Hurricanes, Global Warming and Reconstruction

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Historical studies show that hurricanes come in 20-year cycles. The 1920's and -30's were active, and so were the 50's and 60's. After another lull, the frequency picked up again in the 90's and it's likely to continue for some time to come. During the latest lull, a lot of people moved into hurricane country even though a new cycle of storms was expected. What has astonished scientists about Katrina and Rita is not that they're part of a growing number of storms but their intensity. One of Britain's leading environmental scientists calls them "the smoking gun of global warming." We explore the relationship between hurricanes and global warming, and whether vulnerable areas should be rebuilt at taxpayer expense with journalists, lobbyists, economists and experts in atmospheric and ocean dynamics.
  • Making News: Former FEMA Chief Defends Role in Hurricane Katrina Response
    Former Director of FEMA Michael Brown got a tough grilling from Congressmen of both parties at the first hearing on what went wrong in the federal response to Katrina. Connecticut Republican Christopher Shays said Brown failed to coordinate with local officials." Robert Block, who is covering today's hearing for the Wall Street Journal, says Brown essentially laid the blame at the feet of Louisiana Governor Kathleen Blanco.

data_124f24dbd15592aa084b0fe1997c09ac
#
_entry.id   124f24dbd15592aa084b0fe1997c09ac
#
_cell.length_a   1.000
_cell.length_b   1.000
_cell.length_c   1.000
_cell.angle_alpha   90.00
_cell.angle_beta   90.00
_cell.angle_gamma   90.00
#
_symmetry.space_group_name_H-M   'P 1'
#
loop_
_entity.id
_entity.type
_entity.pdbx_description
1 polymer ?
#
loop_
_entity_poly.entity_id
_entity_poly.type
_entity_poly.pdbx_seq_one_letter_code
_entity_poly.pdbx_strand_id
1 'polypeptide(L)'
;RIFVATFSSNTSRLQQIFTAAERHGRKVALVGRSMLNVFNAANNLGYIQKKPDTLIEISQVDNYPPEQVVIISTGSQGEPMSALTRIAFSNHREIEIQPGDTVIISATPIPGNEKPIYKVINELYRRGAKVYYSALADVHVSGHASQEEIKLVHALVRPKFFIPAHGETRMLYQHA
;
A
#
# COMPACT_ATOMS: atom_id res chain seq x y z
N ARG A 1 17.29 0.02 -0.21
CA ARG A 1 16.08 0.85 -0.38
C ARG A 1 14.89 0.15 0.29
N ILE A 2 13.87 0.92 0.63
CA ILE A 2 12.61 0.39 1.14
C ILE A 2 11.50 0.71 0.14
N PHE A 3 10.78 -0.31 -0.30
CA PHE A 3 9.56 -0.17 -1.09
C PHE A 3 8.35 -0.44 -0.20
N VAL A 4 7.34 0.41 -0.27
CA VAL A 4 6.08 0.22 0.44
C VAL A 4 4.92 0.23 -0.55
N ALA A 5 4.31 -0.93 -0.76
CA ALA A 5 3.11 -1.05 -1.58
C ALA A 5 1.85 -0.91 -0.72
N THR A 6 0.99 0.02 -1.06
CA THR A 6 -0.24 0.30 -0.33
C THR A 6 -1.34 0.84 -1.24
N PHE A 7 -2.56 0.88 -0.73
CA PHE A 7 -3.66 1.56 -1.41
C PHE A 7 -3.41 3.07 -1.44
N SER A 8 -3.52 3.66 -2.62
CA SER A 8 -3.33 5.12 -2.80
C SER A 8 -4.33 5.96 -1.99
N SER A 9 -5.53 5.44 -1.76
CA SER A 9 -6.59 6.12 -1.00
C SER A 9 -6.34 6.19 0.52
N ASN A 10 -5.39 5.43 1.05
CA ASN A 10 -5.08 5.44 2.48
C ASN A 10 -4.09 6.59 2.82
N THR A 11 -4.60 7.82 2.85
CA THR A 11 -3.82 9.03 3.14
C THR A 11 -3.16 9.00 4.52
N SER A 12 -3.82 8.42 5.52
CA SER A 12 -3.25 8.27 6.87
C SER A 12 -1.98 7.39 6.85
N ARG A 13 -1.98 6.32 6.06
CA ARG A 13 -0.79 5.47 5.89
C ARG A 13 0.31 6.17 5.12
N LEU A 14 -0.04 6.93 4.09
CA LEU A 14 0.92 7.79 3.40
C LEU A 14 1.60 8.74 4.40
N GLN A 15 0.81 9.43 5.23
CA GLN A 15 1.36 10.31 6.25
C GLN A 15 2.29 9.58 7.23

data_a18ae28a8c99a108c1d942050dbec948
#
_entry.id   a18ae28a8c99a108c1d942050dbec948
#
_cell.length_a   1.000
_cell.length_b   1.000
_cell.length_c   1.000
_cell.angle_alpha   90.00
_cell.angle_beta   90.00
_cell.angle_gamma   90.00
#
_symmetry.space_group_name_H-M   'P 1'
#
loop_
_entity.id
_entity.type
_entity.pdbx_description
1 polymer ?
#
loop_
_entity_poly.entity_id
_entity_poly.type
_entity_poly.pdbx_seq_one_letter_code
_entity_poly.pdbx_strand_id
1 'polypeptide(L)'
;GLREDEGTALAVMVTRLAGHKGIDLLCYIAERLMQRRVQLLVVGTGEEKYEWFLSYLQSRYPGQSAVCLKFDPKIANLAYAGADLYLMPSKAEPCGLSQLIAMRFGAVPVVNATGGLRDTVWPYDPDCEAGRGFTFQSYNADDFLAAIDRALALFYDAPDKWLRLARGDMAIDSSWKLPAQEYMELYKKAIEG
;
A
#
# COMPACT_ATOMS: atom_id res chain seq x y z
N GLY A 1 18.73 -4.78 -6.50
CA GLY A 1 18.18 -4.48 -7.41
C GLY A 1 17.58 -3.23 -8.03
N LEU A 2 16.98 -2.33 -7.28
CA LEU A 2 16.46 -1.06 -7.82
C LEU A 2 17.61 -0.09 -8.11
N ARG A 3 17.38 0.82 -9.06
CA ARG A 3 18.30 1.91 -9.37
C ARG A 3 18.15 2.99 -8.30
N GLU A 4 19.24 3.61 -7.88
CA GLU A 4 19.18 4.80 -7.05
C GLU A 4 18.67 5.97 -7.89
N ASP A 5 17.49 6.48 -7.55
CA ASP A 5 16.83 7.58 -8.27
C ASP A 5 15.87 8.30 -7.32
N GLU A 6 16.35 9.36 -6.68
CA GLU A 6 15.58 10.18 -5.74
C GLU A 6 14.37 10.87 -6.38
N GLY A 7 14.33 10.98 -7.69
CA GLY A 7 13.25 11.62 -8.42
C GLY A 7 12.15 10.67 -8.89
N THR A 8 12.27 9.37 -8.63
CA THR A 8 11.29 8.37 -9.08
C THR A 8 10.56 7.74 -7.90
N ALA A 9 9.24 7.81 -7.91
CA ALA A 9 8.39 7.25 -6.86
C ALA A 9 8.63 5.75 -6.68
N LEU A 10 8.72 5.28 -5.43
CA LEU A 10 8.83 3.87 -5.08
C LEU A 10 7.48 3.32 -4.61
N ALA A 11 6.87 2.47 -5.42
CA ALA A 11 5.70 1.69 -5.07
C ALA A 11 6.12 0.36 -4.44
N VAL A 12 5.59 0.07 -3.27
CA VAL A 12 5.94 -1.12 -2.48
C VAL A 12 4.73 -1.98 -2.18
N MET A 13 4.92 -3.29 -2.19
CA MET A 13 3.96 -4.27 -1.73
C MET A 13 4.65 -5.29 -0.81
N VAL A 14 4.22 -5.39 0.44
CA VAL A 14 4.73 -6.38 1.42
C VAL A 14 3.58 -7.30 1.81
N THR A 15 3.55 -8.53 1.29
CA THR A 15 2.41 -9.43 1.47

• Reporter's Notebook: News Accounts Mayhem at the Superdome Were Overstated
    "Inflated body counts, unverified 'rapes,' and unconfirmed sniper attacks" were just some of the "myths" and rumors recycled and amplified by the media. The current editor of the Times-Picayune says that would not have happened if the hurricane victims had been "middle-class white people." Former reporter, columnist and editor Keith Woods is now Dean of Faculty at the Poynter Institute, a journalism school in Florida.



Warren Olney